Policy-makers who are making decisions on sexuality education programs face important economic questions: what are the costs of developing sexuality education programs; and what are the costs of implementing and scaling them up? This study responds to these questions by assessing the costs of six school-based sexuality education programs (Nigeria, Kenya, Indonesia, India, Estonia and the Netherlands). Cost analyses were carried out in schools that were fully implementing a SE program, as this best reflects the resources needed to run an effective program. …

  12. The World Starts With Me: using intervention mapping for the systematic adaptation and transfer of schoolbased sexuality education from Uganda to Indonesia

    Evidence-based health promotion programmes, including HIV/AIDS prevention and sexuality education programmes, are often transferred to other cultures, priority groups and implementation settings. Challenges in this process include the identification of retaining core elements that relate to the programme’s effectiveness while making changes that enhances acceptance in the new context and for the new priority group. This paper describes the use of a systematic approach to programme adaptation using a case study as an example. …

  13. Long-Term Biological and Behavioural Impact of an Adolescent Sexual Health Intervention in Tanzania: Follow-up Survey of the Community-Based MEMA kwa Vijana Trial

    The ability of specific behaviour-change interventions to reduce HIV infection in young people remains questionable. Since January 1999, an adolescent sexual and reproductive health (SRH) intervention has been implemented in ten randomly chosen intervention communities in rural Tanzania, within a community randomised trial (see below; NCT00248469). The intervention consisted of teacher-led, peer-assisted in-school education, youth-friendly health services, community activities, and youth condom promotion and distribution. …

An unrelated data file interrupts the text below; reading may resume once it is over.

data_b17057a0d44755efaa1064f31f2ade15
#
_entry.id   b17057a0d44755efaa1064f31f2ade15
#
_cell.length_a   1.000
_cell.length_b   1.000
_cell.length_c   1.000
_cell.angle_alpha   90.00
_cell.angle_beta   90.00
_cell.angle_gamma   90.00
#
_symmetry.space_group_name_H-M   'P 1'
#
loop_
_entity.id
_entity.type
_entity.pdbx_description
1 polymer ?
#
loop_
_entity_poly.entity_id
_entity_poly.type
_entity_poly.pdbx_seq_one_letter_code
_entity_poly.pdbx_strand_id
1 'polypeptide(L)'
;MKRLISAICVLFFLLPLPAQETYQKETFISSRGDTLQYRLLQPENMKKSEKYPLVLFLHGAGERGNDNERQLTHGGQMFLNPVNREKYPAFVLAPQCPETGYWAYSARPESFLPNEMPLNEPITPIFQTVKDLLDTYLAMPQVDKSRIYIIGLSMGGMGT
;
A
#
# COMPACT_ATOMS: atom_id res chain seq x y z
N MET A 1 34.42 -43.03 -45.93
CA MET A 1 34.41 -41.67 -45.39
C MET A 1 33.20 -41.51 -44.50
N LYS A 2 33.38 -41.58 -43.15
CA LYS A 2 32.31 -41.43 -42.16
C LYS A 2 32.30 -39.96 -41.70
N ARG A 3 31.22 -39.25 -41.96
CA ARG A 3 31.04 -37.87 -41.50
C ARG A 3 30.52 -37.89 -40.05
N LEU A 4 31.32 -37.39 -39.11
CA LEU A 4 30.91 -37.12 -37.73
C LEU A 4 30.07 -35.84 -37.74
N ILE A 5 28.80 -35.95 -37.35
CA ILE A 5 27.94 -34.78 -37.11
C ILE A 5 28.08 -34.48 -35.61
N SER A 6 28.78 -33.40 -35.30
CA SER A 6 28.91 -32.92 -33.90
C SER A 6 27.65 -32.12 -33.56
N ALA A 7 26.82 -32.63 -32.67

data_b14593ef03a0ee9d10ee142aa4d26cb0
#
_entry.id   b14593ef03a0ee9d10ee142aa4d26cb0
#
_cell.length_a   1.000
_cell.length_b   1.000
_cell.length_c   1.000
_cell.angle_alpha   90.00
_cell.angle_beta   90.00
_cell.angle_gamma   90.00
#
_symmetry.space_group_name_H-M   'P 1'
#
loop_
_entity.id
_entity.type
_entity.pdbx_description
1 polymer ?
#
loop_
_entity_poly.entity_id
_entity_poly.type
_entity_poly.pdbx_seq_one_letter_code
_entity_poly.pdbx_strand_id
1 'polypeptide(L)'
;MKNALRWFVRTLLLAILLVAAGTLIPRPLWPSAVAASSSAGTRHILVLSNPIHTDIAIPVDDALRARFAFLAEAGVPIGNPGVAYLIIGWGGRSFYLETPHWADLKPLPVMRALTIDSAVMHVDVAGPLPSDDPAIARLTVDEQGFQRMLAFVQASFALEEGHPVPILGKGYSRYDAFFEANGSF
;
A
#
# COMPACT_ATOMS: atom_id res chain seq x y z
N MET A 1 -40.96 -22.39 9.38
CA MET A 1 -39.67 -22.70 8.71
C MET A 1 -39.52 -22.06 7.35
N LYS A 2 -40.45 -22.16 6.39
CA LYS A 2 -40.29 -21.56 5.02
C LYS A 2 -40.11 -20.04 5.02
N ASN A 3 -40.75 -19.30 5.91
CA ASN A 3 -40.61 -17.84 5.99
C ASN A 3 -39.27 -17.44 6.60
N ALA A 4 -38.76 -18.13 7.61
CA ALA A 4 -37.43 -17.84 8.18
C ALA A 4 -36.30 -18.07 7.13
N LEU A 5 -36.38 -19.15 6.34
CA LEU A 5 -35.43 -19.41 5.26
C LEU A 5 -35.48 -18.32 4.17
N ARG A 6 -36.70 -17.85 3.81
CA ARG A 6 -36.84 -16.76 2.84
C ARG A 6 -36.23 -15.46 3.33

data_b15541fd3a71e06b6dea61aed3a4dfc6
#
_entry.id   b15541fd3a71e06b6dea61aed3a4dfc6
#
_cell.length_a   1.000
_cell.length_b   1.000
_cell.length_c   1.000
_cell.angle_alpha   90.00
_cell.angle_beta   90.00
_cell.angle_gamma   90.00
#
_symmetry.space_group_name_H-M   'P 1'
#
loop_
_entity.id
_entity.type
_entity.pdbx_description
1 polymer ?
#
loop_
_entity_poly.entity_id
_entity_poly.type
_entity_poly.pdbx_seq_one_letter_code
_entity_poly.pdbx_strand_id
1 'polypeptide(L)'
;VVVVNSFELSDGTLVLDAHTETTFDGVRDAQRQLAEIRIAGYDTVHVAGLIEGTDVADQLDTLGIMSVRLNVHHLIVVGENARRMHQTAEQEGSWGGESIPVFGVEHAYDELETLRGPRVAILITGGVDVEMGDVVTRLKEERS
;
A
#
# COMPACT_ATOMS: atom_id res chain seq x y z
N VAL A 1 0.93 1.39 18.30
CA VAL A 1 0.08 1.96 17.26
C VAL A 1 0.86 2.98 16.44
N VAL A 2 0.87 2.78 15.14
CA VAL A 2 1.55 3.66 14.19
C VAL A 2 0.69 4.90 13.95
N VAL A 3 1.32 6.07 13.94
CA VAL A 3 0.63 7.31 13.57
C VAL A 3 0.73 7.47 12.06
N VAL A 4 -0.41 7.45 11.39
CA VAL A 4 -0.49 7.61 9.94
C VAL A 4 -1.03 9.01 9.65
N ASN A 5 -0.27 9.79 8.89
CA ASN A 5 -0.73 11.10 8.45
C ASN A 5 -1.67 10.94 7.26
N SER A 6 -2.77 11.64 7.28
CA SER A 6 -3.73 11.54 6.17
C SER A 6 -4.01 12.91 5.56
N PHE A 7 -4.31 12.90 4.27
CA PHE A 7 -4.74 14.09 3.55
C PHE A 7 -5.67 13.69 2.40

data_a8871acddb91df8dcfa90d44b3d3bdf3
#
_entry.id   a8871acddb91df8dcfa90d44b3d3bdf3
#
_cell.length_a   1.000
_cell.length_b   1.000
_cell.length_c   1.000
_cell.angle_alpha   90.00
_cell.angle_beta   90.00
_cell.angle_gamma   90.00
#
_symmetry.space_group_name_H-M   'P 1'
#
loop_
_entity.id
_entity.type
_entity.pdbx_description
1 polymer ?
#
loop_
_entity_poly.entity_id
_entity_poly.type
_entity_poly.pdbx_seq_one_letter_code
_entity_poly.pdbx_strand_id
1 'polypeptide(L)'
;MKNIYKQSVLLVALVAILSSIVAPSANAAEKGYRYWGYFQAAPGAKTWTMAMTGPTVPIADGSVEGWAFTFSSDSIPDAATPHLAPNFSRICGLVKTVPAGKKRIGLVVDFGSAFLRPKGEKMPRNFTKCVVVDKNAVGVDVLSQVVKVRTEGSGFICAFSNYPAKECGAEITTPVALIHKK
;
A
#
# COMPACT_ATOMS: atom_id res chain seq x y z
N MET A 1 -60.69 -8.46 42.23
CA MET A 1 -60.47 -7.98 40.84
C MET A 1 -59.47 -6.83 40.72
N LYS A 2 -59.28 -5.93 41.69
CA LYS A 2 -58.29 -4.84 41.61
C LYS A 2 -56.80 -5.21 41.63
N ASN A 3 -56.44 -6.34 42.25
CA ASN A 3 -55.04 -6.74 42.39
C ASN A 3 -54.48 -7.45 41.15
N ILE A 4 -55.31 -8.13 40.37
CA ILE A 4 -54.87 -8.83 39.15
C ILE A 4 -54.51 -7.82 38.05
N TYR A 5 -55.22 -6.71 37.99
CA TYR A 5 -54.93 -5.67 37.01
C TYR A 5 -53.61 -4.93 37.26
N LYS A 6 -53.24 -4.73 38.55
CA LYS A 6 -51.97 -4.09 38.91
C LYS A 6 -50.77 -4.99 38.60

14. Becoming a responsible teen adaptation kit. Tools and resources for making informed adaptations to BART: Becoming a responsible teen

    Although the primary goal of Becoming a Responsible Teen (BART) is to decrease HIV infection among African-American adolescents ages 14 to 18, the curriculum also includes topics and activities relevant to teen pregnancy prevention. Teens learn to clarify their own values about sexual decisions and pressures, as well as practice skills to reduce sexual risk taking. These skills include correct condom use, assertive communication, refusal techniques, self-management and problem solving. Abstinence is woven throughout the curriculum and is discussed as the best way to prevent HIV and pregnancy. …

  15. Health and Family Life Education. Teacher Training Manual and Resource Handbook

    These materials have been developed in order to support the implementation of the revised Health and Family Life Education (HFLE) curriculum to be implemented in schools across Jamaica. Both documents are prepared to lead a staff training programme designed in order to adequately prepare teachers to deliver the HFLE curriculum to grades 1 to 9 in Jamaican schools. …

Pages

Our mission

Supporting education ministries, researchers and practitioners through a comprehensive database, website and information service.